Region: Milikapiti, Melville Island
Conrad Tipungwuti was born in his home country of Ranku on Melville Island. Tipungwuti’s painting reflects the influence of Tiwi cultural tradition. His painting focuses Tapara, the moon man and the late wet season Kulama initiation ceremony, celebrated when the sacred yams become ripe on the island. In 2013, he was a finalist in the Western Australian Indigenous Art Awards at the Art Gallery of Western Australia.
Lives and works in Beijing, China
Huang Xu’s photographs tackle “…the changing face of Chinese culture”. The Flower series is derived from the idea of the ‘Four Gentlemen’- plum blossom, orchid, chrysanthemum and bamboo. These plants were the Confucian symbols for the four qualities of a learned-man, one of the most popular themes in traditional Chinese painting.
Language: Gija (Kimberley Kriol)
Lena Nyadbi was born at Warnmarnjulugun Lagoon (near Greenvale Station) and grew up on Old Lissadell Station. Nyadbi began painting in 1998 when the Warmun Art Centre commenced operation. Nyadbi paints both the Dayiwul (the barramundi) dreaming and Jimbirla (spearhead) country. In 2006, Nyadbi was one of eight artists featured at the Musee du Quai Branly project in Paris and the relationship continued in 2013 when Nyadbi’s Dayiwul Lirlmim was recreated in large-scale on the rooftop.
Born: c. 1976
Country: Mindi Rardi
Lisa Uhl lives in Fitzroy Crossing in the West Kimberley area of Western Australia. She conveys her love for home through her abstract paintings of her country and her community. She displays her unique cultural connection to place through art. Lisa’s layering of colours creates an atmospheric rhythm, which speaks of the humidity and expanse of the Kimberley.
Language: Gija (Kimberley Kriol)
Mabel Juli was born at Five Mile, near Moola Boola Station (south of Warmun), and was taken as a baby to Springvale Station, her mother’s country. She is a strong law and culture woman and an important ceremonial singer and dancer. Juli started painting in the 1980s at the same time as Queenie McKenzie and Madigan Thomas. The women used to watch Rover Thomas paint and one day he said to them, “you try yourself, you might make good painting yourself.” Juli is a dedicated, innovative artist who continues to work in natural earth pigments on canvas. She primarily paints the Ngarranggarni (Dreaming) stories of her country Darrajayin which is covered largely by Springvale Station.
Born: c. 1952
Clan: Dhalwanu, Nunburundi
Malaluba Gumana mainly paints her mother’s Galpu clan designs of dhatam (waterlily), djari (rainbow), djaykun (filesnake) and wititj (olive python). Her work also represents Garrimala, a billabong near where she lives at Gangan, a sacred site for the Galpu clan.
Clan: Djapu, Balamumu
Marrnyula Munungurr is part of a strong and highly acclaimed lineage of artists. Her late father, Djutjadjutja, was a highly distinguished artist and in his last years she assisted him with his sacred Djapu paintings as well as developing her own style of narrative painting. Her thoroughly modern geometric designs are interwoven with finely detailed traditional patterns. Her subtle yet elegant palette, which is dominated by generous white ochre, confidently suggests a long and successful career.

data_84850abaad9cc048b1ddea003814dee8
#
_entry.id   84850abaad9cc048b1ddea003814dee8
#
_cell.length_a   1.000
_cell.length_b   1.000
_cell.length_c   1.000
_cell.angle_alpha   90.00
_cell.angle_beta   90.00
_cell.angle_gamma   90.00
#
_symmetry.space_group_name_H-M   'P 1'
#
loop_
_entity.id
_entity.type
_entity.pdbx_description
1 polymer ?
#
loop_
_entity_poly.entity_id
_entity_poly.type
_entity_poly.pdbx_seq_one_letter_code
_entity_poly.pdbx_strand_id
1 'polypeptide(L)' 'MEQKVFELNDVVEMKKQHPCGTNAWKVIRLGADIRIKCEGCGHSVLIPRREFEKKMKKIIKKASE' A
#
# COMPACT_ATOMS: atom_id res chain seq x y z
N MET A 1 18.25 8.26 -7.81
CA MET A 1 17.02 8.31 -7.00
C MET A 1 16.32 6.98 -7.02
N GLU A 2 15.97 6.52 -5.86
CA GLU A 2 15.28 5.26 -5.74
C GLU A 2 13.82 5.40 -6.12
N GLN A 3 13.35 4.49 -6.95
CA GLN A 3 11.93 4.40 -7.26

Patrick Mung Mung
Born: c. 1948
Patrick Mung Mung is a senior artist at Warmun Art Centre and an elder within the Warmun community in the East Kimberley. Mung Mung started painting in 1991 and was instrumental in establishing the Warmun Art Centre in 1998. His knowledge of country and his cultural memory of family, land and work are powerfully linked within his painting. Mung Mung’s paintings are influenced directly by the previous generation of Warmun artists in their raw directness and composition.
Region: Melville Island, Northern Territory
Raelene Kerinauia was born on Bathurst Island and raised by her grandmother. She began designing screens for fabric printing in 1985 as part of the adult education programme in Milikapiti and then started to paint at Jilamara Arts and Crafts in 1989. Since 1999, she has used the traditional painting technique of a comb (kayimwagakini). Combs were used for ceremonial body painting application and are typically made from bloodwood or ironwood. She primarily paints Jilamara (design) drawn from the body painting which accompanies the Pukamani (funeral) and Kulama (initiation/yam) ceremonies.
Part of a new generation of contemporary artists working at Maningrida, Sonia Namarnyilk has explored the traditional painted designs of this region and produced extremely elegant and innovative carved wooden sculptures. Her authentic designs are a subtle variation on traditional practices and her hand-crafted, slender wood Mimihs and Yawk yawks are exquisitely produced. Her delicate application of earth ochres applied with remarkable precision is breathtaking and weightless. Namarnyilk works alongside her husband, Don Djorlom, who shares a common approach and aesthetic.
Vanessa Russ is a contemporary artist who currently lives and works in Perth. Her family is from the Kimberley region in Western Australia. Russ’ artwork explores an on-going relationship with mark making, primarily through the use of charcoal on paper. They focus on the notion of ‘memory’, particularly those of her home and country. “Like a rivers watermark, memory reminds us of who we are and where we are going. It helps to reconnect us to the things that give life meaning…” For Russ, this meaning comes from her father’s country around the Gibb Rover Cattle Station. Her art practice is constantly referencing the rivers and roads throughout this area.